While the owners and players were...ahem...”discussing”...how best to come back during the continuing coronavirus pandemic, one of the common refrains we heard from owners is that without fans being allowed back into stadiums, the revenue that was once continuing to skyrocket in the game would not be there in 2020 and beyond. Even with the impending playoff schedule that will line the pockets of ownership groups, as well as the newly announced TBS television rights deal that will also toss a few shekels their way, the owners will continue to say how much of a loss this season will be for their bank accounts. Salisbury also points this out in his piece:
Ah, but there is no guarantee that there will be a bigger score on the free-agent market. A shortened season with no fans in the stands will hurt the game’s overall revenues and that could soften next winter’s market.
Even if you reside on the side of players in the argument, this is undeniable: the owners aren’t going to make as much money in 2020 as they have in the past.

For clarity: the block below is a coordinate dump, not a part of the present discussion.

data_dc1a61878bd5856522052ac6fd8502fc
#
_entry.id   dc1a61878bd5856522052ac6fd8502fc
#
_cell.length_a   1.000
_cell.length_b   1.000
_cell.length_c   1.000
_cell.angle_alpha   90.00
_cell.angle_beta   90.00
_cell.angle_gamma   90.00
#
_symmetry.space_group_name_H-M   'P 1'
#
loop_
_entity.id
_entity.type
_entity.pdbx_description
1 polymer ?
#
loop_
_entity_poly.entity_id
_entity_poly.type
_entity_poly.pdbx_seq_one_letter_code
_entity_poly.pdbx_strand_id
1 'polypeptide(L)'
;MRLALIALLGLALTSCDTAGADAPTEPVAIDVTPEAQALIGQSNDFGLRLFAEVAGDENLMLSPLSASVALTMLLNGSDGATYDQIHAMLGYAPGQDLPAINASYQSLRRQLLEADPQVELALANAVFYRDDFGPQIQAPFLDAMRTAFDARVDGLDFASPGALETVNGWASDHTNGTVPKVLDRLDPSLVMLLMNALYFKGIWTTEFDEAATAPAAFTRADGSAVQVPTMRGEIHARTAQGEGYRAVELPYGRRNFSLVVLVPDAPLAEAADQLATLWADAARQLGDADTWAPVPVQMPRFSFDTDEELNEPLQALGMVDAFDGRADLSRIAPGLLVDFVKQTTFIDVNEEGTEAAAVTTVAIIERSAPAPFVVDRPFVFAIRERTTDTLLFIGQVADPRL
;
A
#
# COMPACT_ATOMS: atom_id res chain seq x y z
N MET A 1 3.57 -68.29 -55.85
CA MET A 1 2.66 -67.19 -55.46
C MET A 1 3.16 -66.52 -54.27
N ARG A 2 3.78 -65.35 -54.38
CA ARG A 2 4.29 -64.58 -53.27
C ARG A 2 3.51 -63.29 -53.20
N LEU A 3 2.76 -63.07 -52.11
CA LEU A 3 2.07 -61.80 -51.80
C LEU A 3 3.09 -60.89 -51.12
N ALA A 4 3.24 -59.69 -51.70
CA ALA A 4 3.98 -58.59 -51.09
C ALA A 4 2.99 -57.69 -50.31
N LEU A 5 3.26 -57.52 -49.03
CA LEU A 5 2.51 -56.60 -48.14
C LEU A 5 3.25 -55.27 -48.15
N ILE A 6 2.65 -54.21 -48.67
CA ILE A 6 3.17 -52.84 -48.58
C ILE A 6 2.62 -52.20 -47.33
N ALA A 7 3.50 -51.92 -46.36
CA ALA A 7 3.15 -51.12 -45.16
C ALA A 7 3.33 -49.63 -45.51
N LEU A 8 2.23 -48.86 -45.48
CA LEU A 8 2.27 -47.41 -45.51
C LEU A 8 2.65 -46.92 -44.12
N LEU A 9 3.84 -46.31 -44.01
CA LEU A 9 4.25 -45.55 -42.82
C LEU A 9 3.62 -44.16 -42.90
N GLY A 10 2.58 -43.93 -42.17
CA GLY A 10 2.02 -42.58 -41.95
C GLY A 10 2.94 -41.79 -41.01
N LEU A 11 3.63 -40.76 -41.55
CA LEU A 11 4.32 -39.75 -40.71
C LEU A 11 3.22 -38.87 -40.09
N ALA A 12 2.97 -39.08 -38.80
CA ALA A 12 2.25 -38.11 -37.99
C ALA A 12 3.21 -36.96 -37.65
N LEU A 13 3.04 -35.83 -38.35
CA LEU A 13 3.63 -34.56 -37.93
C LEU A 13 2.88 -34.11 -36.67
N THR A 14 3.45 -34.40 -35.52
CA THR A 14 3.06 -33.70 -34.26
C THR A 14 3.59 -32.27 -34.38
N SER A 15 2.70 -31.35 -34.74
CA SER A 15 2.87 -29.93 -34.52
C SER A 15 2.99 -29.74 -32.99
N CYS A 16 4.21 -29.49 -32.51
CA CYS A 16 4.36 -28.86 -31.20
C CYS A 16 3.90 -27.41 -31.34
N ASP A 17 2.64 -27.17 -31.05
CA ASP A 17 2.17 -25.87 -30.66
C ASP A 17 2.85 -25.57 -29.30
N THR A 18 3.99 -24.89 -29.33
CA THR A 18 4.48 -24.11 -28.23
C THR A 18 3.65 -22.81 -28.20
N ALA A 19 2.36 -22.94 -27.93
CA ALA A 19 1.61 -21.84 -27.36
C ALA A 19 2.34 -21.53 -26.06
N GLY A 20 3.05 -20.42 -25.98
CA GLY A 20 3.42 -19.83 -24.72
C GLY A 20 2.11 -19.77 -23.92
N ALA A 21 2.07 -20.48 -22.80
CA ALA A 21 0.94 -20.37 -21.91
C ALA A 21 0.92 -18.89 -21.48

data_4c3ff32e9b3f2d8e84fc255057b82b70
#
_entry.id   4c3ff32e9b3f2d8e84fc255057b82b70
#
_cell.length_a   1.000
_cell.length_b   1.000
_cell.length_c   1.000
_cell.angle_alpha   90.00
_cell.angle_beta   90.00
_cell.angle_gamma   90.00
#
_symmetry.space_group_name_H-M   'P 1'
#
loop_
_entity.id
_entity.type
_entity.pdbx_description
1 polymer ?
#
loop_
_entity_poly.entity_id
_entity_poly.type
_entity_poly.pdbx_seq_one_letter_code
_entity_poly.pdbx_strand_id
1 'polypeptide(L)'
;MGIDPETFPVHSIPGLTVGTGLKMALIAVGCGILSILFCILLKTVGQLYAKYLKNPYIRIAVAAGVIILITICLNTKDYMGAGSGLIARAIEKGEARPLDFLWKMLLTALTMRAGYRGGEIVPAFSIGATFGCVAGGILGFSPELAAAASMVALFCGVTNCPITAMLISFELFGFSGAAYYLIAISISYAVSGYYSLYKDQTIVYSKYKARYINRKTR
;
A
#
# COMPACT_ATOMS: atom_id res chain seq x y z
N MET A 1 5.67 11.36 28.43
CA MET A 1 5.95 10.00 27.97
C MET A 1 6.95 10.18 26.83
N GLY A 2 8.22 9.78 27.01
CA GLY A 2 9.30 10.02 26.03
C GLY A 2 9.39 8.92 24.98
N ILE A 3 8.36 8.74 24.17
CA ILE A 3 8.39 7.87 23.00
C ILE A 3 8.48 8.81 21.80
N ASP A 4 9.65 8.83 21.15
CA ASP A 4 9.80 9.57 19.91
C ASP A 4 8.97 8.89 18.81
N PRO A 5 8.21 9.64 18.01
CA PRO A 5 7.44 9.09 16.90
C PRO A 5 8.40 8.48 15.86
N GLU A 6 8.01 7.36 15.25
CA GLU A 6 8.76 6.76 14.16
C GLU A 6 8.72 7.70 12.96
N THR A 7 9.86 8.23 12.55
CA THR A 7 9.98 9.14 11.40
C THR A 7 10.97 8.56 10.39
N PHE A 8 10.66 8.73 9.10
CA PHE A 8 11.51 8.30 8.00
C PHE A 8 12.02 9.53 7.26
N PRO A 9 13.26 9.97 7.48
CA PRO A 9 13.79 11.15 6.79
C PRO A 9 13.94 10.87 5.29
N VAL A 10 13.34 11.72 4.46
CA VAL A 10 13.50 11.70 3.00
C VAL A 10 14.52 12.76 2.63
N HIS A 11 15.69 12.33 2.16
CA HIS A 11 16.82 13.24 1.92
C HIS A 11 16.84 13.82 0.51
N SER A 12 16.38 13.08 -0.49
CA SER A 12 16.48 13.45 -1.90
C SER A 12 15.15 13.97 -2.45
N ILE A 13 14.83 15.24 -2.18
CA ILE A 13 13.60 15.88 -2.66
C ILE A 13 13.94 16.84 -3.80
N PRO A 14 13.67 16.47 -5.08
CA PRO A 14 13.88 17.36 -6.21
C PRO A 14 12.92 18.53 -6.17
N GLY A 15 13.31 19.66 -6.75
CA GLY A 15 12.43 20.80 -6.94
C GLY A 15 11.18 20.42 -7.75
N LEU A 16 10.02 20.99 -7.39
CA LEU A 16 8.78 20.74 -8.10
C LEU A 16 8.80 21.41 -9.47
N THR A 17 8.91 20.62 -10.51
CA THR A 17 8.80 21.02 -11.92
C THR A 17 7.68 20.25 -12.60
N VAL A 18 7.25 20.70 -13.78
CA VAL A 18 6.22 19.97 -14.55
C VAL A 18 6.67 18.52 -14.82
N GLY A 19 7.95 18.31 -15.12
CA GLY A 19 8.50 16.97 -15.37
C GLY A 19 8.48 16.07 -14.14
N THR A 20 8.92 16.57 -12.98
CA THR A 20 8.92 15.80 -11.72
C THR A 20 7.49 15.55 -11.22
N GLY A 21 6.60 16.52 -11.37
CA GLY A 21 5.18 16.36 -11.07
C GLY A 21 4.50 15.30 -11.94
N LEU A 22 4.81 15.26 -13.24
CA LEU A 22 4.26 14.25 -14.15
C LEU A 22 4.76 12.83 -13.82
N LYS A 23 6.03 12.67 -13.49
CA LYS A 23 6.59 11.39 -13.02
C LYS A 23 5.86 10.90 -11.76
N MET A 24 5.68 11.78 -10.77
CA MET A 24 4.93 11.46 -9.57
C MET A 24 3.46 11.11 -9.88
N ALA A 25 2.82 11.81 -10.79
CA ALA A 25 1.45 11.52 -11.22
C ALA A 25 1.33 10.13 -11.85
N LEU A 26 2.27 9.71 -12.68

And just where do you think that they will try and make those savings up? If you guessed in the free agent market - DING DING DING!
It has to be rightly assumed that without the ability to generate money this season, the owners will more than likely be more skittish than usual to spend money this coming offseason on free agents-to-be. Sure, the top of the market names (Realmuto, Mookie Betts) will probably still get theirs, but the mid-tier and below guys are about to see their chances of scoring a payday virtually vanish.
This can only help the Phillies in their negotiations with Realmuto. Even if there were some big spenders out their still to come, this breakout of COVID-19 is more than likely to make them reconsider how much they’d spend on a soon-to-be 29 year old catcher.